There was another Jewish family that lived in Kuzmino before the war – Moisey Zinman, his wife Riva and two children Rosa and Saul. Saul died at the battlefront. The rest managed to evacuate.
Another family – Kopl Potashinsky, who had seven children, lived in Malashenki. Simon died at the battlefront, Nina converted into Christianity, Tonia was shot in Bychiha.
Three sisters Frida, Risha and Raya, who lived in Berezovka, were also killed there. I do not know where their grave is.
When I came to Bychiha after the war, I found both our and grandfather’s houses intact but everything inside had been looted. Policemen’s families had taken everything.
We were offered to settle in Sverdlovsk region and promised a house and jobs but we came back. Our house was empty and mother said that we would not be able to live there, since everyone else had been killed. We sold the house and moved to Gorodok. This was at the end of 1944 – beginning of 1945.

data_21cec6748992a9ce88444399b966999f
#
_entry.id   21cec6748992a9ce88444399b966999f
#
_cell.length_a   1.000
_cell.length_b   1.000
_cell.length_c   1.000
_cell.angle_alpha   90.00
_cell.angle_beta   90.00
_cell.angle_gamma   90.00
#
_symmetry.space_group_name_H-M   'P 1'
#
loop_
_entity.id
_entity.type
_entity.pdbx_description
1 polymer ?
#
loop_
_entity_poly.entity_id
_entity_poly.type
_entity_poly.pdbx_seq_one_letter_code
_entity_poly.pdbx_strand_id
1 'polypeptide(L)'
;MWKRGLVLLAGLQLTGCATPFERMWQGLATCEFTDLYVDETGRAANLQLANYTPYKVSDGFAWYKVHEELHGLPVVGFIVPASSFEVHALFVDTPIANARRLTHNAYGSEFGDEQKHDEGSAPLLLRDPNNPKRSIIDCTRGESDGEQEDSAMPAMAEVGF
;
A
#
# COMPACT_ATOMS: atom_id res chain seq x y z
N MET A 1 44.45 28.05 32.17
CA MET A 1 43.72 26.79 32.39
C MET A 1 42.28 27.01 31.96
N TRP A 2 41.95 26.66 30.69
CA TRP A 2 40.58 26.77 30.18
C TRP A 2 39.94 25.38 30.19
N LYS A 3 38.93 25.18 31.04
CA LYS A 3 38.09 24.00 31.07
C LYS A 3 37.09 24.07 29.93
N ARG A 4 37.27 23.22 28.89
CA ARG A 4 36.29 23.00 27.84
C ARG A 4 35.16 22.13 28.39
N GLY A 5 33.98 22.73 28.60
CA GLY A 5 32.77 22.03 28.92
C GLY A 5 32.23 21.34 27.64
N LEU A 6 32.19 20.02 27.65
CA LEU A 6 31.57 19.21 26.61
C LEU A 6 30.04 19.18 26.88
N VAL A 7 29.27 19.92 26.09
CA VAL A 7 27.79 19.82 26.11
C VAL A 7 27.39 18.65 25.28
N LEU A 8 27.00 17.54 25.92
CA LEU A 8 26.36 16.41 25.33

I worked in different organizations, got married in 1947. My husband’s family had been executed on the Vorobiev Hills.
Jewish settlements in Vitebsk region
Vitebsk • Albrehtovo • Babinovichi • Baran • Bayevo • Begoml • Beshenkovichi • Bocheikovo • Bogushevsk • Borkovichi • Braslav • Bychiha • Chashniki • Disna • Dobromysli • Dokshitsy • Druya • Dubrovno • Glubokoye • Gorodok • Kamen • Kohanovo • Kolyshki • Kopys • Krasnopolie • Kublichi • Lepel • Liady • Liozno • Lukoml • Luzhki • Lyntupy • Miory • Obol • Oboltsy • Orsha • Osintorf • Ostrovno • Parafianovo • Plissa • Polotsk • Prozorki • Senno • Sharkovshina • Shumilino • Sirotino • Slaveni• Smolyany • Surazh • Tolochin • Ulla • Verhnedvinsk • Vidzy • Volyntsy • Yanovichi • Yezerishe • Zhary • Ziabki •\